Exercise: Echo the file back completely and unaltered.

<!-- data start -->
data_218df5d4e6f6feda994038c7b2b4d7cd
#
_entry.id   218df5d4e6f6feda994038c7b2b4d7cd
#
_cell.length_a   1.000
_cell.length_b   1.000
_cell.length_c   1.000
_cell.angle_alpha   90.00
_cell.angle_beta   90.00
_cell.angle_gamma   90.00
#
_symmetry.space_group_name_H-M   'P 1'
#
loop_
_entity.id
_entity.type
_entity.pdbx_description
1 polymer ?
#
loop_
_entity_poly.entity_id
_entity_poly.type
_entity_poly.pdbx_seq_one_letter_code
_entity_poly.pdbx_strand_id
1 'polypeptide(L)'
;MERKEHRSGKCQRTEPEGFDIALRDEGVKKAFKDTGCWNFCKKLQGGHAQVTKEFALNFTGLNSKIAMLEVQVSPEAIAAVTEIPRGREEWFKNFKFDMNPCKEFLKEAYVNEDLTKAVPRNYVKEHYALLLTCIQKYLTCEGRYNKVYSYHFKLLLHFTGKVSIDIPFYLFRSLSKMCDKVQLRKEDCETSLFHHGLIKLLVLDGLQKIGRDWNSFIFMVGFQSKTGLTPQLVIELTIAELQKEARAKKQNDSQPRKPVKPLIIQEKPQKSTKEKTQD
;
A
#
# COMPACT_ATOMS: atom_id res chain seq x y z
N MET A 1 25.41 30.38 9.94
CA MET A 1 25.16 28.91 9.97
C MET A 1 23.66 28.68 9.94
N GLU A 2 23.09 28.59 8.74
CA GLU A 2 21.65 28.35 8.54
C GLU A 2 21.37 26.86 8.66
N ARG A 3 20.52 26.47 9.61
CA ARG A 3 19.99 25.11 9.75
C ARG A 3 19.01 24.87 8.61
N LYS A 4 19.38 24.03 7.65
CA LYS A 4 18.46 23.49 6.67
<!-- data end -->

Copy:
data_218df5d4e6f6feda994038c7b2b4d7cd
#
_entry.id   218df5d4e6f6feda994038c7b2b4d7cd
#
_cell.length_a   1.000
_cell.length_b   1.000
_cell.length_c   1.000
_cell.angle_alpha   90.00
_cell.angle_beta   90.00
_cell.angle_gamma   90.00
#
_symmetry.space_group_name_H-M   'P 1'
#
loop_
_entity.id
_entity.type
_entity.pdbx_description
1 polymer ?
#
loop_
_entity_poly.entity_id
_entity_poly.type
_entity_poly.pdbx_seq_one_letter_code
_entity_poly.pdbx_strand_id
1 'polypeptide(L)'
;MERKEHRSGKCQRTEPEGFDIALRDEGVKKAFKDTGCWNFCKKLQGGHAQVTKEFALNFTGLNSKIAMLEVQVSPEAIAAVTEIPRGREEWFKNFKFDMNPCKEFLKEAYVNEDLTKAVPRNYVKEHYALLLTCIQKYLTCEGRYNKVYSYHFKLLLHFTGKVSIDIPFYLFRSLSKMCDKVQLRKEDCETSLFHHGLIKLLVLDGLQKIGRDWNSFIFMVGFQSKTGLTPQLVIELTIAELQKEARAKKQNDSQPRKPVKPLIIQEKPQKSTKEKTQD
;
A
#
# COMPACT_ATOMS: atom_id res chain seq x y z
N MET A 1 25.41 30.38 9.94
CA MET A 1 25.16 28.91 9.97
C MET A 1 23.66 28.68 9.94
N GLU A 2 23.09 28.59 8.74
CA GLU A 2 21.65 28.35 8.54
C GLU A 2 21.37 26.86 8.66
N ARG A 3 20.52 26.47 9.61
CA ARG A 3 19.99 25.11 9.75
C ARG A 3 19.01 24.87 8.61
N LYS A 4 19.38 24.03 7.65
CA LYS A 4 18.46 23.49 6.67